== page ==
Landlord and tenant regulations in Florida are strictly enforced. However, it is wise for each lease agreement to have additional terms written in that are relevant to the particular property that is being leased. This way, you can avoid confusion and disputes in the future.
10. Pet Policies
Many Americans own pets, but not all landlords allow them on the premises. If you have a no-pets policy, your Florida rental agreement should clearly state that.
On the other hand, if you do allow pets but have certain restrictions, it is important to make them known. Include these restrictions, such as the size or number of pets allowed, in your Florida rental contract. Your tenant must also pick up after their pets and take responsibility for any damages their pets cause.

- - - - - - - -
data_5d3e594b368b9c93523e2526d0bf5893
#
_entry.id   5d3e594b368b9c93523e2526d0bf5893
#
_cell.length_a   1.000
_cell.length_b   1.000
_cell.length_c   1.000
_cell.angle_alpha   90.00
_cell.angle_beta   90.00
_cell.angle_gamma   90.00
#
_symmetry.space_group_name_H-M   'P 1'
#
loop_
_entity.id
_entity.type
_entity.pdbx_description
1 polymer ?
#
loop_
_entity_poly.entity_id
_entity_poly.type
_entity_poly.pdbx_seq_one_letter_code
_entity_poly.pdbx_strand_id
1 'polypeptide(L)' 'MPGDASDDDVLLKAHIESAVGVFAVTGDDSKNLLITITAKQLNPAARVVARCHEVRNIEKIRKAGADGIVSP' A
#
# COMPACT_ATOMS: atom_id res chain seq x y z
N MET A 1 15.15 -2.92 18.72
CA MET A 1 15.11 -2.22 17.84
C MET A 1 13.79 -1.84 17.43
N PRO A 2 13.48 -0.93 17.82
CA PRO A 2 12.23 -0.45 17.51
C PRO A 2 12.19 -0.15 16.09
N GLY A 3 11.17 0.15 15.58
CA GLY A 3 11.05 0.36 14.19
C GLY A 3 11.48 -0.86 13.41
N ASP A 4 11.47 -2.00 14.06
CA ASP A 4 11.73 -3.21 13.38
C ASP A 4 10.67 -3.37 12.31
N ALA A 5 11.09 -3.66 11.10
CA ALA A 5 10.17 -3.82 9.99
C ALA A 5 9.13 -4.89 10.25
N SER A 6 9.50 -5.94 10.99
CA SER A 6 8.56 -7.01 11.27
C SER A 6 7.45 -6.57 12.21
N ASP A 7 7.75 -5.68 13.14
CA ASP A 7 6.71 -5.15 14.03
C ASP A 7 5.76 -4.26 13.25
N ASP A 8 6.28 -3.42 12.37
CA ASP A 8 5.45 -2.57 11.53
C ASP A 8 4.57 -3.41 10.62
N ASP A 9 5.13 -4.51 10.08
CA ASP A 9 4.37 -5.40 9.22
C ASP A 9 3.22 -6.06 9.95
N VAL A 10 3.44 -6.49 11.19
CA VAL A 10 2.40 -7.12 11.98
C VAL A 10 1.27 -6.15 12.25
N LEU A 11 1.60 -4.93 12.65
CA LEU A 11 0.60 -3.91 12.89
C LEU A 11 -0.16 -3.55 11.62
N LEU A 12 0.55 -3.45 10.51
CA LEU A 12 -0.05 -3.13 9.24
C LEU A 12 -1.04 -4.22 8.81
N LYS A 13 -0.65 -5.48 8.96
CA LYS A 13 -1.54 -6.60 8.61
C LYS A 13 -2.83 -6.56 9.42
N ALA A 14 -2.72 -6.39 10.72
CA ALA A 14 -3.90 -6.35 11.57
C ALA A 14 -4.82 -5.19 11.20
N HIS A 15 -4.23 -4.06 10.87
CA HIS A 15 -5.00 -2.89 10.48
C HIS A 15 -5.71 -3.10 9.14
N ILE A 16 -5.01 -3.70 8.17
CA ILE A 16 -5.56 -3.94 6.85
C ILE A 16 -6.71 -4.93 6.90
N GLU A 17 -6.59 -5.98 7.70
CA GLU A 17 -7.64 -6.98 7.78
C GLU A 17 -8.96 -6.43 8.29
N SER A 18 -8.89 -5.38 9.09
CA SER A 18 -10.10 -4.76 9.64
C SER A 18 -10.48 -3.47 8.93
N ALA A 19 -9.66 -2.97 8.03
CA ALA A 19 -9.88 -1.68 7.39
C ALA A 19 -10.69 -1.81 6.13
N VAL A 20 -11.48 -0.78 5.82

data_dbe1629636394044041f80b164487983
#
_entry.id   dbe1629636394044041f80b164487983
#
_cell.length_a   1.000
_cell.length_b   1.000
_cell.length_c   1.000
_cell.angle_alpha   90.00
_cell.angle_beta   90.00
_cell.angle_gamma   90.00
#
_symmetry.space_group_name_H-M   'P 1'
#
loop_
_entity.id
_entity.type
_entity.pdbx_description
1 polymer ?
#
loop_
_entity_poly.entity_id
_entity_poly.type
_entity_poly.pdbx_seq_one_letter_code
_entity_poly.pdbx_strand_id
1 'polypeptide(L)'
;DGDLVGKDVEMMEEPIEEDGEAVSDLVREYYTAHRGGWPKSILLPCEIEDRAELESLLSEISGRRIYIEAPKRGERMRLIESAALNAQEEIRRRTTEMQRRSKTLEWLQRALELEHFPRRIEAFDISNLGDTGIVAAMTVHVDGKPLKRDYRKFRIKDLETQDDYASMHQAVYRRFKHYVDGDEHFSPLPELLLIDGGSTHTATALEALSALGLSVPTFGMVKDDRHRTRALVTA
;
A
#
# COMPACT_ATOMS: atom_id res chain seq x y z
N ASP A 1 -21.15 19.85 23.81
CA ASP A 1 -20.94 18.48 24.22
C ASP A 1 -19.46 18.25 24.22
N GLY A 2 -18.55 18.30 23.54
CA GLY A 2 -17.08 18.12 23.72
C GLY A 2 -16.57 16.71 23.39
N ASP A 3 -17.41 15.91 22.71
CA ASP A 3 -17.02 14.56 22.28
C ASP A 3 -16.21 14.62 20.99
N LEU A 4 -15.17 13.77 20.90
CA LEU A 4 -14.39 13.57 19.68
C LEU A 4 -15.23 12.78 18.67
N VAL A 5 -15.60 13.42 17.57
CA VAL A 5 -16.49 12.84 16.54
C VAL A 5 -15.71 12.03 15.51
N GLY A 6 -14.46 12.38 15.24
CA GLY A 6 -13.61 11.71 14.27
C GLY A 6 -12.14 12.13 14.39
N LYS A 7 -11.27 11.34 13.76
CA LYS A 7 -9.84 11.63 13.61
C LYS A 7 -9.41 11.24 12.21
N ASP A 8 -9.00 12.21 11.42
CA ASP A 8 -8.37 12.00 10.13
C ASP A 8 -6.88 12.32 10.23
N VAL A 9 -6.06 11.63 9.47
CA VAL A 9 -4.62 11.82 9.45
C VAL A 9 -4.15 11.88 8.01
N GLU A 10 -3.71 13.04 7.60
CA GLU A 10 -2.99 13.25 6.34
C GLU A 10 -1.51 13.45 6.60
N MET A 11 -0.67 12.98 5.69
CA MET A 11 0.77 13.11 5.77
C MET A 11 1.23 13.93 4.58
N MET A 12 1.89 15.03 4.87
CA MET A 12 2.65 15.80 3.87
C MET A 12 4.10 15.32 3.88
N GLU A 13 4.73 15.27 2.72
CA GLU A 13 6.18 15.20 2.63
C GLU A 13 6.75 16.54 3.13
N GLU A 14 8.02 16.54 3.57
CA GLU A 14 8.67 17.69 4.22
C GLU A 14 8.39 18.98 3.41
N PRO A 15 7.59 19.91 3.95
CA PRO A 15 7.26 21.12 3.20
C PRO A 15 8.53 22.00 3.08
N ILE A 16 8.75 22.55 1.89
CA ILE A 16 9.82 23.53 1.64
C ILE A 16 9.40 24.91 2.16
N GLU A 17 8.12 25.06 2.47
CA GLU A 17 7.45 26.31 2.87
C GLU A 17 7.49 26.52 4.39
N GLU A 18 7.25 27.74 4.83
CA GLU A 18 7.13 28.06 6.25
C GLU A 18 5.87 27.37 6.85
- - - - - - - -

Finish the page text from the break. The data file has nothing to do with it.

Florida Rental Agreement Template
Not all landlords have the necessary knowledge or experience to create their own contracts. If you find yourself in the same boat, consider consulting with a law firm or have a lawyer draft one up for you. In doing so, you can ensure you have an ironclad rental agreement that does not come into conflict with any federal, state, or local laws. Alternatively, you can also create your own Florida rental agreement by answering a few questions and filling out a few fields here.
The Importance of a Rental Agreement
Having a Florida rental agreement can help both landlords and tenants alike. With the number of renters in Florida increasing with each passing year, landlords must stay prepared and protected. One of the best ways to do this is to come equipped with a rental agreement that covers all necessary and relevant information.
If you are interested in renting a property in Florida, Florida Property Management can be of great assistance to you. Simply search by zip code for real estate companies, property management companies, or community association management providers that are close to where you are looking to lease your next property.